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U.K. universities: Cambridge? Edinburgh? etc? Please advise

U.K. universities: Cambridge? Edinburgh? etc? Please advise

Old Nov 11th, 2003, 04:02 AM
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U.K. universities: Cambridge? Edinburgh? etc? Please advise

My son is applying to a slew of U's in the U.K. (Edinburgh, Cambridge [King's], Sheffield, King's London, Durham, York). Wants to study philosophy. We live in New York. He's already been given an unconditional offer to Edinburgh. Still dreams of Cambridge, but we're having trouble affording the trip over just for an interview in early December. Are we making a big mistake?
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Old Nov 11th, 2003, 04:18 AM
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Not sure what mistake you are making? Do you mean that you intend to skip the interview? Can't he go by himself?

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Old Nov 11th, 2003, 04:23 AM
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Yes, he could go by himself. But he's leery of missing key time in A.P. courses. Then there's the money. Quandary: People say there's such a slim chance of getting into Cambridge, is it worth taking this shot just for the interview? Could he get in without the interview?
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Old Nov 11th, 2003, 04:25 AM
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Yes. If you think he's in with a serious chance.

The English-speaking world has lots of great universities (and Edinburgh's fine). It has only two great universities that are also beautiful and fully college-based (and of those, Oxford's philosophy course is a bit idiosyncratic). And none of the 60-odd colleges at either of them are really as beautiful as King's.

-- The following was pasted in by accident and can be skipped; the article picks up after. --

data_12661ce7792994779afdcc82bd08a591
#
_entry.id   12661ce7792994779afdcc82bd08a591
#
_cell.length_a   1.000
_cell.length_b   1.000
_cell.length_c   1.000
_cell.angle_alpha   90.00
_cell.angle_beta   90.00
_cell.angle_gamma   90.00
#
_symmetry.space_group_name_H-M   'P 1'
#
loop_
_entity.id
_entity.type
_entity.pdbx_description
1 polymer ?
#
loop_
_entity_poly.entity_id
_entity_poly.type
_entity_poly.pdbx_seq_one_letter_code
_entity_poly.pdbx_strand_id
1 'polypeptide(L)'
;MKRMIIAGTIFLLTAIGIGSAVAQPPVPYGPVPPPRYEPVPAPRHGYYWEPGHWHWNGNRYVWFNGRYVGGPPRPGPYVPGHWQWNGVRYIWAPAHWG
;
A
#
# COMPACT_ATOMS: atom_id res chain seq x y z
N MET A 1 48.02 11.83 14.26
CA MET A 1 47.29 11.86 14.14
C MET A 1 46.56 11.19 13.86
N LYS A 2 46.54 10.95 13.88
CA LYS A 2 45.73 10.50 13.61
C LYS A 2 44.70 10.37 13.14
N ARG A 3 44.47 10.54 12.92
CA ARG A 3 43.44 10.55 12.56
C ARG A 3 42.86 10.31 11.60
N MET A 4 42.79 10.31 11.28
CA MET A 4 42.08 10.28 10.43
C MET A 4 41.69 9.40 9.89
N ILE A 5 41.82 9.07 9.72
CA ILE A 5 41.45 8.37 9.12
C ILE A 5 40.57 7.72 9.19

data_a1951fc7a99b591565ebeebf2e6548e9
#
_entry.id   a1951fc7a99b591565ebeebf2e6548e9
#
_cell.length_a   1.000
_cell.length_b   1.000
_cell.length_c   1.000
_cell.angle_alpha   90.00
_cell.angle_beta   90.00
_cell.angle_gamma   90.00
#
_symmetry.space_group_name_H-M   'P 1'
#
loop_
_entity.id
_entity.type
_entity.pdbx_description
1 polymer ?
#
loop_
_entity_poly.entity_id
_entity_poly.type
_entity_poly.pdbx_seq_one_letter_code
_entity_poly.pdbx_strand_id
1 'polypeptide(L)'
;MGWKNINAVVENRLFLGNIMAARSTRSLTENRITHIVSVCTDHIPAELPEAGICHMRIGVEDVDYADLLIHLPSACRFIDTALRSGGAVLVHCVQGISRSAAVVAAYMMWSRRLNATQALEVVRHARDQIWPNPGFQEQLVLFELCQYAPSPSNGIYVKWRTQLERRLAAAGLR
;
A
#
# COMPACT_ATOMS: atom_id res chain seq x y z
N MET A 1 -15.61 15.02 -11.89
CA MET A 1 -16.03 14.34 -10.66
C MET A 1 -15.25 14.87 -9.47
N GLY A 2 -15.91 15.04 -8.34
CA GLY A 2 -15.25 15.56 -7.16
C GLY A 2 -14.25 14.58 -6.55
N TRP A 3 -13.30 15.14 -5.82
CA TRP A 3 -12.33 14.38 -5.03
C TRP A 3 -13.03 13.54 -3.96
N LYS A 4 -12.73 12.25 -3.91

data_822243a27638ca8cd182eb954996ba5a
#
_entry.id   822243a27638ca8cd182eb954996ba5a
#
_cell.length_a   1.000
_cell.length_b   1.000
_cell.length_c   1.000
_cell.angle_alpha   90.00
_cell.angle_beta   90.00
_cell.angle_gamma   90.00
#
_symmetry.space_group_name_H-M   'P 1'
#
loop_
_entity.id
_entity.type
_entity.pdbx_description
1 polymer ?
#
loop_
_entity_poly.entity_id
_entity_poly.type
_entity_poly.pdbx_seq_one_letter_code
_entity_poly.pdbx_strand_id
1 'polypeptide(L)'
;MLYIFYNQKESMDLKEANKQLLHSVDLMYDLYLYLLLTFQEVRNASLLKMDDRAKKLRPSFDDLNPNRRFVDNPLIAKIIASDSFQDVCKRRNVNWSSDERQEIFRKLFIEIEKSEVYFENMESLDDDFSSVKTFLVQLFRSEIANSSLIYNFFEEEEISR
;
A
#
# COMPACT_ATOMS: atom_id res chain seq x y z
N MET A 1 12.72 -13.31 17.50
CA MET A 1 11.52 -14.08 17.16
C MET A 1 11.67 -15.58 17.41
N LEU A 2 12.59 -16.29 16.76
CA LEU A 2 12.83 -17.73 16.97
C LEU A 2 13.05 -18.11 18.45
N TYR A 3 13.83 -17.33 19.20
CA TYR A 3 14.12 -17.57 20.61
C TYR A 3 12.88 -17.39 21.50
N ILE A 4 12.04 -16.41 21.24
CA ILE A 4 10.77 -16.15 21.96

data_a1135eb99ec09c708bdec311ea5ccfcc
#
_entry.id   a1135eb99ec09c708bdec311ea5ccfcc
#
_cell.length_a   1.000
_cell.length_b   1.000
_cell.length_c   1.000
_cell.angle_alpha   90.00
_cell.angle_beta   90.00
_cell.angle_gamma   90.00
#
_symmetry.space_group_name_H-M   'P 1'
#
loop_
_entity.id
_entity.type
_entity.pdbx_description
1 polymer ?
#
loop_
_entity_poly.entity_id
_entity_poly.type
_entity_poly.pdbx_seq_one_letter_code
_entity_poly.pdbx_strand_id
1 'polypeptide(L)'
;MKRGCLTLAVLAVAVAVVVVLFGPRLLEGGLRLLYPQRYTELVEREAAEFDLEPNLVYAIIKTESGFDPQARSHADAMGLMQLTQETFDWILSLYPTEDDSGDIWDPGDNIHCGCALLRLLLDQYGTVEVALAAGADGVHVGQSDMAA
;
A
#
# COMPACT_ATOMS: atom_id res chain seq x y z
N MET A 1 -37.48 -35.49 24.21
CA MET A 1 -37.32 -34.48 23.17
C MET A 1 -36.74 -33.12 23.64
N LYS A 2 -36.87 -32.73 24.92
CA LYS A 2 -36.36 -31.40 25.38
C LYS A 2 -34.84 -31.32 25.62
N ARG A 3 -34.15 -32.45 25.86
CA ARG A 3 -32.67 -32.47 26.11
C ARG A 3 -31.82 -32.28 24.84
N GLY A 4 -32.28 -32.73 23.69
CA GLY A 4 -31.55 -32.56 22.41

The Oxbridge college system offers an experience you really can't match, even if it no longer offers a pre-eminent academic experience. If you and he both think it would be right for him, try to find a way to get him to the interview.

Though the cost of that is likely to be small beer - especially if one of you has the resourcefulness to hit the websites properly - compared to the cost of keeping him there for the whole course.
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Old Nov 11th, 2003, 04:26 AM
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You can get RT from EWR to London for $350 at
ira is offline  
Old Nov 11th, 2003, 04:43 AM
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I'd cross Sheffield off your list, unless it is particularly good for Philosophy. It's just not a city in anywhere near the same league as the others you mention.

I'd send your son on his own for interview to Cambridge, especially if that's where he thinks he'd like to go at this stage. If he's planning on heading over the pond for a year's study on his own, a few days now won't hurt.
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Old Nov 11th, 2003, 06:31 AM
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He should definitely make the journey for the interview, not just for the chance of admission, but also for the opportunity to see these towns (and I would absolutely include Edinburgh in the itinerary) in the early winter - climate, daylight, the "feel" of the cities in December, all that. The university experience in Britain is quite different from that in the US, and he (and you) should have a clear visual sense of what it would be like. But clarify: is his intent to complete his studies in Britain, or is it only for a year?
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Old Nov 11th, 2003, 07:05 AM